Anyway, I am going to try the larger grips and handle bars, and try to use my arms much less.

  48. #48
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    Hey Chains,

    The pain you felt post injection is called a cortisone flare. Goggle it up for detailed info. I got flares after all my injections. The flares hurt like the freakin devil. I had a total of 3 before throwing in the towel and having the surgery.

    I'd consider another injection before jumping to surgery. Another option to discuss with your doc is an injection of Platelet Rich Plasma or PRP. Again Goggle it up for more details. If I ever develop this condition again, I'd go for the PRP as it is supposed to give good results.

    The surgery did work for me, but it's a time consuming recovery and depending on what you do for a living it can leave you on medical disability for a couple of weeks.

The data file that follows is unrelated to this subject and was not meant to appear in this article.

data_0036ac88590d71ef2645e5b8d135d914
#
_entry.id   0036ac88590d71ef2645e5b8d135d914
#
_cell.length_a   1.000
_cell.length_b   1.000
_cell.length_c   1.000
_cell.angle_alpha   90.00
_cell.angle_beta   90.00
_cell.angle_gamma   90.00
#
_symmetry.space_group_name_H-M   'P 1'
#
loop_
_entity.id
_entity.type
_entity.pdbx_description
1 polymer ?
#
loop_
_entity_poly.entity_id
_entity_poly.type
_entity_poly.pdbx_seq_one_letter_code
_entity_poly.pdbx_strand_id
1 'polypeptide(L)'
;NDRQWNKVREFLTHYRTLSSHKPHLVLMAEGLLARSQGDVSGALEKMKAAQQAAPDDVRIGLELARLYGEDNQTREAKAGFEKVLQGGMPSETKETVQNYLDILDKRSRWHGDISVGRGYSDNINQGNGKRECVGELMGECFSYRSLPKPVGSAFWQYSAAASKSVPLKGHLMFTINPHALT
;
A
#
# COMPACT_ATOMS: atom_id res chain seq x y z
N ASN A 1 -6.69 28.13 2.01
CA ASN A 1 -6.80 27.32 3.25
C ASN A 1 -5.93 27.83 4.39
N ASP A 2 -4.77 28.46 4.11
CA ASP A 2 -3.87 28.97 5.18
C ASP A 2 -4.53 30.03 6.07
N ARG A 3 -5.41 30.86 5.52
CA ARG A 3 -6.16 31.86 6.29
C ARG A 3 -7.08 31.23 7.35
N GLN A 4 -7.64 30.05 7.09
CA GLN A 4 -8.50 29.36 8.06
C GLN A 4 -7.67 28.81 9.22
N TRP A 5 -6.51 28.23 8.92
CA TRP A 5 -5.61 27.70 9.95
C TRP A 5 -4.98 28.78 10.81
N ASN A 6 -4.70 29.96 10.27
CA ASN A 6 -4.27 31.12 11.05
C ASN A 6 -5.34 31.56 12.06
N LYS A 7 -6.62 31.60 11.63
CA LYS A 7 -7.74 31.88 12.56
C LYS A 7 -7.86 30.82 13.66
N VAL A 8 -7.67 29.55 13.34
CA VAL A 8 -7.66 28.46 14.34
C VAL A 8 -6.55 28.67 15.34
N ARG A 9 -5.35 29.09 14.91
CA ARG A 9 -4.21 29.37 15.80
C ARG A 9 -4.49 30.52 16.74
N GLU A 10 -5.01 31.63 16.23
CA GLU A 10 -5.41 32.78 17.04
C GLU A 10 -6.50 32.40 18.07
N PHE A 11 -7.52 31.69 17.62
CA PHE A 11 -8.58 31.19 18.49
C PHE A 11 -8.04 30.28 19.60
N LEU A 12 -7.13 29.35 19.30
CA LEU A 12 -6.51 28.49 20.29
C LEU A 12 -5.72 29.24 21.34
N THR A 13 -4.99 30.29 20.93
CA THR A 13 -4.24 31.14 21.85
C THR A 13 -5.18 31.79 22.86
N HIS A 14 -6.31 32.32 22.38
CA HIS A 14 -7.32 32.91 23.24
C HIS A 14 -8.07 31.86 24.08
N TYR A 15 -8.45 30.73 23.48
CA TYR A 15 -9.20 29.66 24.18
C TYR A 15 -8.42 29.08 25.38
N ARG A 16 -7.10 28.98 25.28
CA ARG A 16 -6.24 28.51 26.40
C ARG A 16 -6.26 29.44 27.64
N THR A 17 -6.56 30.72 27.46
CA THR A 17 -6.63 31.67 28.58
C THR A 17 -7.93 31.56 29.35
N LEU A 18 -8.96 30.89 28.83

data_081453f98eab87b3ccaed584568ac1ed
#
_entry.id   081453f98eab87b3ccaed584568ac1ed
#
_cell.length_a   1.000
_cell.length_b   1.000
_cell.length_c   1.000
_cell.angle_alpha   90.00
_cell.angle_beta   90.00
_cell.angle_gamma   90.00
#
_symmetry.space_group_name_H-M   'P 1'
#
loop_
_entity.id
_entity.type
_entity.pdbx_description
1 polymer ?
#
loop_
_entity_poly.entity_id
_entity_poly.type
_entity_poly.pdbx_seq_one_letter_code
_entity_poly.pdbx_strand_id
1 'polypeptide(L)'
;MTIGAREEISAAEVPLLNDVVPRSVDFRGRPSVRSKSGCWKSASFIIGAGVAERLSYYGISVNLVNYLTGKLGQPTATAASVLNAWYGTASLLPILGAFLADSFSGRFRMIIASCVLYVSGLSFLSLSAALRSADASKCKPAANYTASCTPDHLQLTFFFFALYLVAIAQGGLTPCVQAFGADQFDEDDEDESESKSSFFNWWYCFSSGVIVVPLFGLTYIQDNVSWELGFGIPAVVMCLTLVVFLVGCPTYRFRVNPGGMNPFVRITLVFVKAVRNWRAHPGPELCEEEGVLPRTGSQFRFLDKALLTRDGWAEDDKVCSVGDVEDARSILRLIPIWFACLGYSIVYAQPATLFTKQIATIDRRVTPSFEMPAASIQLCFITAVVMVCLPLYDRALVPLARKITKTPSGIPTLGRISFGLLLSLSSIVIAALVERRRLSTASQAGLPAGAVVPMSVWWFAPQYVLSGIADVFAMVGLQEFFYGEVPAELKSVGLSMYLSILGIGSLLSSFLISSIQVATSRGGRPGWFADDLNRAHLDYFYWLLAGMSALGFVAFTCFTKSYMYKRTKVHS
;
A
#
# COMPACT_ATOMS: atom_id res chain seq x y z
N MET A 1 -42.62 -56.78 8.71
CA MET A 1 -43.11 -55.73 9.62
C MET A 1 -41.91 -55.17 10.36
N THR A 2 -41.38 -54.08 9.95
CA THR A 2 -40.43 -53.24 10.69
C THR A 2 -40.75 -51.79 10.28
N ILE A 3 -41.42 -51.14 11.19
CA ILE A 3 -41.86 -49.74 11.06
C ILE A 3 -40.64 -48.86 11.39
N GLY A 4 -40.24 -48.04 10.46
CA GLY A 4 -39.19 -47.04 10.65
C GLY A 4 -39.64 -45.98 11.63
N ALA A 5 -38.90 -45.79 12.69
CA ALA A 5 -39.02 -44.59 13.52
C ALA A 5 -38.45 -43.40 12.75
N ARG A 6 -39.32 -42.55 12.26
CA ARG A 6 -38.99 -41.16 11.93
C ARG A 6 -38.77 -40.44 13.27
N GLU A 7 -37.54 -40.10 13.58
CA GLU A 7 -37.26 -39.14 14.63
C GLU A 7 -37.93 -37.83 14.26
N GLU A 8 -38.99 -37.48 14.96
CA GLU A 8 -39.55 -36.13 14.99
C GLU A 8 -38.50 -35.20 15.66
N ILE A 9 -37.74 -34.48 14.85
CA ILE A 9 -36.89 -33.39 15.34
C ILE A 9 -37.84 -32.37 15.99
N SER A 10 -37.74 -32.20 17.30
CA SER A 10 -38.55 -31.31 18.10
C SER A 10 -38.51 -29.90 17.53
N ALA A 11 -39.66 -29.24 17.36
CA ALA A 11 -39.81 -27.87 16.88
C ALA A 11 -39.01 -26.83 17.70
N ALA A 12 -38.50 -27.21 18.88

Good luck!!

  49. #49
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    Thanks FisherCaliber,

    Glad to have a name for that major pain. I realized the other day I have a big white spot on may arm where the shot went in which I guess is permanent.

    The other day I did a ride with a short but steep descent and a steep ascent where I noticed I was using the handle bars to keep the weight even on the bike (for some odd reason thanks to the strange interworkings of the brain) - that ride caused pain.

    I went riding yesterday, pretty much the same ride but with out the steep descent and relaxed arm on the steep ascent and have no pain today. So the glass is half full. It wasnt a great experiment since it could be one of the two, or both that caused the pain.

    Since the good ride included the steep ascent I now could try the steep descent and see if thats the culprit. I suspect it is. Anyone have suggestions for riding steep descents where endovers are imminent where the rider need not death grip out of fear for survival.

  50. #50
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    Quote Originally Posted by FatTireGoose View Post